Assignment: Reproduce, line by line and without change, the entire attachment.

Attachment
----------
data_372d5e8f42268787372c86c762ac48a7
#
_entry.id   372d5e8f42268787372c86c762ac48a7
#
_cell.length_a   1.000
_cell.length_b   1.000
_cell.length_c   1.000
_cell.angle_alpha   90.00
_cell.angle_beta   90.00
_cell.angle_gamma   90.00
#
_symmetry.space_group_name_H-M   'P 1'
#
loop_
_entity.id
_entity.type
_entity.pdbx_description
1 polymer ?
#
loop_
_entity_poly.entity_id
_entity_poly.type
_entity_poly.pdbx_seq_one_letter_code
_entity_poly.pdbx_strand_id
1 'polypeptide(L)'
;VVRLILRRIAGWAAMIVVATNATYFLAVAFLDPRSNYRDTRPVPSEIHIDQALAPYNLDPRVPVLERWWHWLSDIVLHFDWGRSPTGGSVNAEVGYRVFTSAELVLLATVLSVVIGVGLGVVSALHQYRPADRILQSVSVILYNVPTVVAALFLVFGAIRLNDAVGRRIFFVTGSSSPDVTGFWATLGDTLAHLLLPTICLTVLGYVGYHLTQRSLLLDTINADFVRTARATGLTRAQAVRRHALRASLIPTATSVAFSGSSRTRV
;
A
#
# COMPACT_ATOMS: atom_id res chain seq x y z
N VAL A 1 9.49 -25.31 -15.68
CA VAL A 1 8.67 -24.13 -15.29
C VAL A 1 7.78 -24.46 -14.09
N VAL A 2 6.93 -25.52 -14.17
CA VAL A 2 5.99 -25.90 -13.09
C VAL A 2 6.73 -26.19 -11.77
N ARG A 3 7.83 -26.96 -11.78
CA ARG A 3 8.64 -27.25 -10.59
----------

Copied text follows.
data_372d5e8f42268787372c86c762ac48a7
#
_entry.id   372d5e8f42268787372c86c762ac48a7
#
_cell.length_a   1.000
_cell.length_b   1.000
_cell.length_c   1.000
_cell.angle_alpha   90.00
_cell.angle_beta   90.00
_cell.angle_gamma   90.00
#
_symmetry.space_group_name_H-M   'P 1'
#
loop_
_entity.id
_entity.type
_entity.pdbx_description
1 polymer ?
#
loop_
_entity_poly.entity_id
_entity_poly.type
_entity_poly.pdbx_seq_one_letter_code
_entity_poly.pdbx_strand_id
1 'polypeptide(L)'
;VVRLILRRIAGWAAMIVVATNATYFLAVAFLDPRSNYRDTRPVPSEIHIDQALAPYNLDPRVPVLERWWHWLSDIVLHFDWGRSPTGGSVNAEVGYRVFTSAELVLLATVLSVVIGVGLGVVSALHQYRPADRILQSVSVILYNVPTVVAALFLVFGAIRLNDAVGRRIFFVTGSSSPDVTGFWATLGDTLAHLLLPTICLTVLGYVGYHLTQRSLLLDTINADFVRTARATGLTRAQAVRRHALRASLIPTATSVAFSGSSRTRV
;
A
#
# COMPACT_ATOMS: atom_id res chain seq x y z
N VAL A 1 9.49 -25.31 -15.68
CA VAL A 1 8.67 -24.13 -15.29
C VAL A 1 7.78 -24.46 -14.09
N VAL A 2 6.93 -25.52 -14.17
CA VAL A 2 5.99 -25.90 -13.09
C VAL A 2 6.73 -26.19 -11.77
N ARG A 3 7.83 -26.96 -11.78
CA ARG A 3 8.64 -27.25 -10.59